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Cost overruns have military facing 'train wreck,' McCain says

  • Story Highlights
  • Senators announce push to rein in weapons spending, tighten Pentagon oversight
  • Push to include legislation for new watchdog posts, hearings into contracting
  • Senators: Cost of 95 major weapons systems have ballooned by 30 percent
  • "We cannot continue on this path of escalating costs," Sen. McCain says
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WASHINGTON (CNN) -- Cost overruns on big-ticket Pentagon projects have left the U.S. military facing a budgetary "train wreck" at a time of growing budget deficits, Sen. John McCain said Tuesday.

A Littoral combat ship is tested in July. The cost to build the ships more than doubled, according to a report.

A Littoral combat ship is tested in July. The cost to build the ships more than doubled, according to a report.

McCain and Sen. Carl Levin, D-Michigan and the chairman of the Senate Armed Services Committee, said the cost of 95 major weapons systems -- ships, aircraft and armored vehicles -- have ballooned by a total of 30 percent in recent years, to about $1.3 trillion. The senators announced an effort, including legislation, to rein in that spending and tighten Defense Department oversight.

With U.S. troops fighting two wars overseas and personnel costs dominating the defense budget, "We're facing a train wreck," said McCain, the ranking Republican on the committee and the GOP's presidential candidate in 2008.

"We cannot continue on this path of escalating costs without at some point making some tough choices, which may endanger our nation's security," he said.

McCain and Levin singled out the Navy's planned construction of Littoral combat ships, a class of small vessels designed for coastal operations, for particular criticism. Levin said the ships are "way beyond" their projected construction time of two years, and the program has grown from a cost per ship of about $220 million to more than $500 million, according to a November report from the Congressional Research Service.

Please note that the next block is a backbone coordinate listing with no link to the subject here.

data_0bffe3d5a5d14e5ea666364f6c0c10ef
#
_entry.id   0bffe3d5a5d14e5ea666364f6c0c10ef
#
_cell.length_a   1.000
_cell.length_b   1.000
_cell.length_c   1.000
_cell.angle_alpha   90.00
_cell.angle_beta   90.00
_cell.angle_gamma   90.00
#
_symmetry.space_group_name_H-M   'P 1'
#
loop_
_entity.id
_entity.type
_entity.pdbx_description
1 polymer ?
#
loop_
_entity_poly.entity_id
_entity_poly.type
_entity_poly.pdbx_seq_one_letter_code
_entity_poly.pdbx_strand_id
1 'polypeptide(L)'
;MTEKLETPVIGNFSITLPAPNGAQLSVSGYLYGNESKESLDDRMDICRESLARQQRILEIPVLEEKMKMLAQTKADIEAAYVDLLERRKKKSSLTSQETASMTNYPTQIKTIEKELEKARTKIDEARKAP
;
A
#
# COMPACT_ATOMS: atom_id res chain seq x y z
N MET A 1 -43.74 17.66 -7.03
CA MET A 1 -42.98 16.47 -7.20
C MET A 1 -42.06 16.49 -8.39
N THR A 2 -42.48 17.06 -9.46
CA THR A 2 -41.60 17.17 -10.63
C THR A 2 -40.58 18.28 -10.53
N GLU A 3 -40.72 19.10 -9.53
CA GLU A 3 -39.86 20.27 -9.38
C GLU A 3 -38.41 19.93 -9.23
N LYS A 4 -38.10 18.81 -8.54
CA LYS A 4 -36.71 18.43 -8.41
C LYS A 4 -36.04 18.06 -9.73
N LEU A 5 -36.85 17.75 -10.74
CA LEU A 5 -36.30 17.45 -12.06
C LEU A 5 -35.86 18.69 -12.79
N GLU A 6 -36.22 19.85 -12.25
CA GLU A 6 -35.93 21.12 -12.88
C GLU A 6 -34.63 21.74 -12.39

"We can't have a ship that's a small ship that's supposed to be built in two years run completely out of control to double or triple or quadruple its original cost estimates," McCain said.

He also criticized the planned purchase of 28 new Marine helicopters for the White House that he said cost "more than Air Force One." But White House spokesman Robert Gibbs said Tuesday that President Barack Obama has put that $11 billion order on hold.

Pentagon spokesman Bryan Whitman said Tuesday that the Defense Department is committed to reviewing its big-ticket contracts, "particularly those programs that are underperforming." The presidential helicopter project "is one of those programs," he said.

Levin and McCain said their push will include hearings into military contracting, legislation creating new watchdog posts in the Pentagon and an effort to stiffen congressional oversight of big-ticket programs.

"The Department of Defense has the major responsibility to make sure that these programs are run efficiently. Congress has an oversight responsibility," Levin said. "Neither of those activities have been carried out adequately."

Their announcement comes as Obama is scheduled to deliver his budget address to Congress, and Defense Secretary Robert Gates is already examining whether to cut back on some of the armed services' biggest purchases.

"This moment also presents an opportunity, one of those rare chances to match virtue to necessity, to critically and ruthlessly separate appetites from real requirements," Gates told a Senate hearing in January.

Among the other items under scrutiny: The $950 billion joint strike fighter program, the Army's $200 billion Future Combat System and the Navy's Virginia-class attack submarines.

"We are going to have lots of fights in the next two or three months over various parts of the defense budget," said Winslow Wheeler, an analyst for the nonprofit Center for Defense Information.

The plans have leading defense contractors and members of Congress with contractors' factories in their districts already arguing to keep their programs intact. Lockheed Martin's F-22 program, for instance, employs about 12,000 people in 44 states, its supporters argue.

But Wheeler said defense spending produces "significantly less" employment than spending in other areas, such as mass transit or health care.

CNN's Barbara Starr and Mike Mount contributed to this report.

All About Carl LevinJohn McCainU.S. Department of Defense

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